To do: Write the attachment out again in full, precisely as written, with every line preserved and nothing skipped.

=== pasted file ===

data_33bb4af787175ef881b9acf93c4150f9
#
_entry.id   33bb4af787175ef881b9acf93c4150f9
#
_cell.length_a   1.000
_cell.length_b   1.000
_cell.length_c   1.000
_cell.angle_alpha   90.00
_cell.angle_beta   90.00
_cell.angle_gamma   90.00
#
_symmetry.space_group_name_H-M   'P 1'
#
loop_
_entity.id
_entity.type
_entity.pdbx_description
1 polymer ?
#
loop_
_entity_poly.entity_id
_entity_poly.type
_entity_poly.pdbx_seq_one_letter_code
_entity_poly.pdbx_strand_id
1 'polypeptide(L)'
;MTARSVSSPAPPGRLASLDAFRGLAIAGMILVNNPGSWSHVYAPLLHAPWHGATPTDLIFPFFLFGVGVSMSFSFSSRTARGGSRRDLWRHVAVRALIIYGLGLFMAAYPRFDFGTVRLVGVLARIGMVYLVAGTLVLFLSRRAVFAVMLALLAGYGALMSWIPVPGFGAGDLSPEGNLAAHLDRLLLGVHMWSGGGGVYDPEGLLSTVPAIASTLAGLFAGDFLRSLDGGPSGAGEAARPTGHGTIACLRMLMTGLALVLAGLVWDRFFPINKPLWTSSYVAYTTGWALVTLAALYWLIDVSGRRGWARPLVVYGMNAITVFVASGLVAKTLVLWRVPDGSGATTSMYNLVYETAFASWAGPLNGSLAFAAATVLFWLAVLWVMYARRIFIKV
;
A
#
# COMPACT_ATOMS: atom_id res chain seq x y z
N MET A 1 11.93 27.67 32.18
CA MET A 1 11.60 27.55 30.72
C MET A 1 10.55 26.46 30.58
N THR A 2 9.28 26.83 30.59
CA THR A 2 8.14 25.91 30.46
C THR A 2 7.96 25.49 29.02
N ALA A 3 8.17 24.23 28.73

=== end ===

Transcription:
data_33bb4af787175ef881b9acf93c4150f9
#
_entry.id   33bb4af787175ef881b9acf93c4150f9
#
_cell.length_a   1.000
_cell.length_b   1.000
_cell.length_c   1.000
_cell.angle_alpha   90.00
_cell.angle_beta   90.00
_cell.angle_gamma   90.00
#
_symmetry.space_group_name_H-M   'P 1'
#
loop_
_entity.id
_entity.type
_entity.pdbx_description
1 polymer ?
#
loop_
_entity_poly.entity_id
_entity_poly.type
_entity_poly.pdbx_seq_one_letter_code
_entity_poly.pdbx_strand_id
1 'polypeptide(L)'
;MTARSVSSPAPPGRLASLDAFRGLAIAGMILVNNPGSWSHVYAPLLHAPWHGATPTDLIFPFFLFGVGVSMSFSFSSRTARGGSRRDLWRHVAVRALIIYGLGLFMAAYPRFDFGTVRLVGVLARIGMVYLVAGTLVLFLSRRAVFAVMLALLAGYGALMSWIPVPGFGAGDLSPEGNLAAHLDRLLLGVHMWSGGGGVYDPEGLLSTVPAIASTLAGLFAGDFLRSLDGGPSGAGEAARPTGHGTIACLRMLMTGLALVLAGLVWDRFFPINKPLWTSSYVAYTTGWALVTLAALYWLIDVSGRRGWARPLVVYGMNAITVFVASGLVAKTLVLWRVPDGSGATTSMYNLVYETAFASWAGPLNGSLAFAAATVLFWLAVLWVMYARRIFIKV
;
A
#
# COMPACT_ATOMS: atom_id res chain seq x y z
N MET A 1 11.93 27.67 32.18
CA MET A 1 11.60 27.55 30.72
C MET A 1 10.55 26.46 30.58
N THR A 2 9.28 26.83 30.59
CA THR A 2 8.14 25.91 30.46
C THR A 2 7.96 25.49 29.02
N ALA A 3 8.17 24.23 28.73